This week’s big news, apart from Big Bother, is the fact that a high-flying City worker is expecting her eighth baby. “Supermum” cried the headlines as everyone marvelled at this woman’s capacity to breed and earn more money in a month than most of us do in four years.
I beg to differ. Anyone in her position has enough money to employ help; lots of it. I bet she hasn’t seen an ironing board since her early twenties. Does she even know that the Dyson has taken over the world? Also she has what sounds like a husband who was genetically modified in the womb by a radical feminist group. He is a Zen Buddhist monk who has given up any hope of a normal life to look after their children aged 18 months to 15 years. In their household it is the saintly Mr Morrissey who deals with nappies, gym kit, adolescent tantrums and emptying the dishwasher (I would imagine around four times a day, unless they have an industrial one).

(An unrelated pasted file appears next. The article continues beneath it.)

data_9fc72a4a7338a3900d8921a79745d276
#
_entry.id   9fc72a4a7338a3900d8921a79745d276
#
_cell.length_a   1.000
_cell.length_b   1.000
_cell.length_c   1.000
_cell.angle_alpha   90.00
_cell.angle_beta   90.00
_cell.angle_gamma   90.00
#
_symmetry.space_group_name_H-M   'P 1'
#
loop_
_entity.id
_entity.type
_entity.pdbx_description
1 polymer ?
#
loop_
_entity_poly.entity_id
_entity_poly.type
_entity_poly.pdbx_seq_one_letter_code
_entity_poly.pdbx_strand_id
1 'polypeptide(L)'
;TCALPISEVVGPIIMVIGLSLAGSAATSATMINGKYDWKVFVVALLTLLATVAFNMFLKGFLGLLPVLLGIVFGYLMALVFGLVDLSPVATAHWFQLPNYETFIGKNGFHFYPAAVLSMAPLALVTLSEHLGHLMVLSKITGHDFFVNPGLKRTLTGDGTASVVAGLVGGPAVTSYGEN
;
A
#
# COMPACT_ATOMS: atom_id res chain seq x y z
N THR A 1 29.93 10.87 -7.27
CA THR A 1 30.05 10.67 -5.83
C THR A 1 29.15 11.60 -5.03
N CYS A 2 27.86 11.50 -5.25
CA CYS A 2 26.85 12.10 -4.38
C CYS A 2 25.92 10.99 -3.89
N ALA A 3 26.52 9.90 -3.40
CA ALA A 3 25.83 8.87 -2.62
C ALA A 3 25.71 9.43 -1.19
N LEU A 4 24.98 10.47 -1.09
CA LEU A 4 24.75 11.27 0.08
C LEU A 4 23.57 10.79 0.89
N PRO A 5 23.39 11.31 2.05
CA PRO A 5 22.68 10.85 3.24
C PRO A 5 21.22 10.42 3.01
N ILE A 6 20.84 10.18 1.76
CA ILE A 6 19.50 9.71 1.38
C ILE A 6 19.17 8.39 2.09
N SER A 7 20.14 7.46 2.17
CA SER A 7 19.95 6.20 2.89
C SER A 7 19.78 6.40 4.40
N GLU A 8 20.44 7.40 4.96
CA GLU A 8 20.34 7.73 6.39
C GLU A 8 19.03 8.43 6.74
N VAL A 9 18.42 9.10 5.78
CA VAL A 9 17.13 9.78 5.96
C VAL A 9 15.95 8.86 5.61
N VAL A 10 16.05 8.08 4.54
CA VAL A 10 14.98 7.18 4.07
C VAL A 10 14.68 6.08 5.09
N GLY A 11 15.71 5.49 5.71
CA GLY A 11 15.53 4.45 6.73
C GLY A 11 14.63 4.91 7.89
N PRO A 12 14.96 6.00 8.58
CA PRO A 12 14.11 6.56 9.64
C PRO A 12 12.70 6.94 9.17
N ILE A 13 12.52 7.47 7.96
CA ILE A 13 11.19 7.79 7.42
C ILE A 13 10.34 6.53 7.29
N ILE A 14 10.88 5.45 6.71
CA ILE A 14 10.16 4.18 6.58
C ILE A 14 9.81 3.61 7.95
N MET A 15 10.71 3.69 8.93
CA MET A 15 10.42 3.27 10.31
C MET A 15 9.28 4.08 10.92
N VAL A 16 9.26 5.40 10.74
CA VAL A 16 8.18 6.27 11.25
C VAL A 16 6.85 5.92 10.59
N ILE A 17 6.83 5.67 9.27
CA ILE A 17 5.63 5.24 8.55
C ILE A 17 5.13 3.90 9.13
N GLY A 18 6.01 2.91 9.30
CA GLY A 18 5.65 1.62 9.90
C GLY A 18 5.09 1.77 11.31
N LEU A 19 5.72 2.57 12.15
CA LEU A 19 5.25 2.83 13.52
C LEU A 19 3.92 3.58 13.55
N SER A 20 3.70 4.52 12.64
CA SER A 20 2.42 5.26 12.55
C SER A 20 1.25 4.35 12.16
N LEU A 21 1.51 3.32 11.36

For me the real supermums are the ones who do it all the time. As I changed my son’s sheets this morning I thought, thank goodness I don’t only have this to do. Children are lovely; but let’s be honest, looking after them on a daily basis is often drudgery. Imagine if you had nowhere to escape to, no civilised adult conversations on the horizon, no decisions to make that didn’t involve which brand of nappies to buy or what to cook for the little angles to throw all over the kitchen? I, for one, would go mad. There is nothing I love more than my children, but I don’t need to be with them at all times. I haven’t told my husband (though I think he does the same) sometimes when he takes them all off to school in the morning and I’m left alone with only the prospect of work ahead of me I jump for joy. I feel like a bit of a prat jumping around the kitchen on my own shouting ‘yippee’, but Max the cat seems to enjoy it.
I think most working mothers if they were honest would admit that at times getting to the office is an absolute joy. One working mother I know, now retired, said she used to look forward to Monday mornings. I wonder who in the Morrissey household shares that sentiment?
Copyright: Helena Frith Powell 2007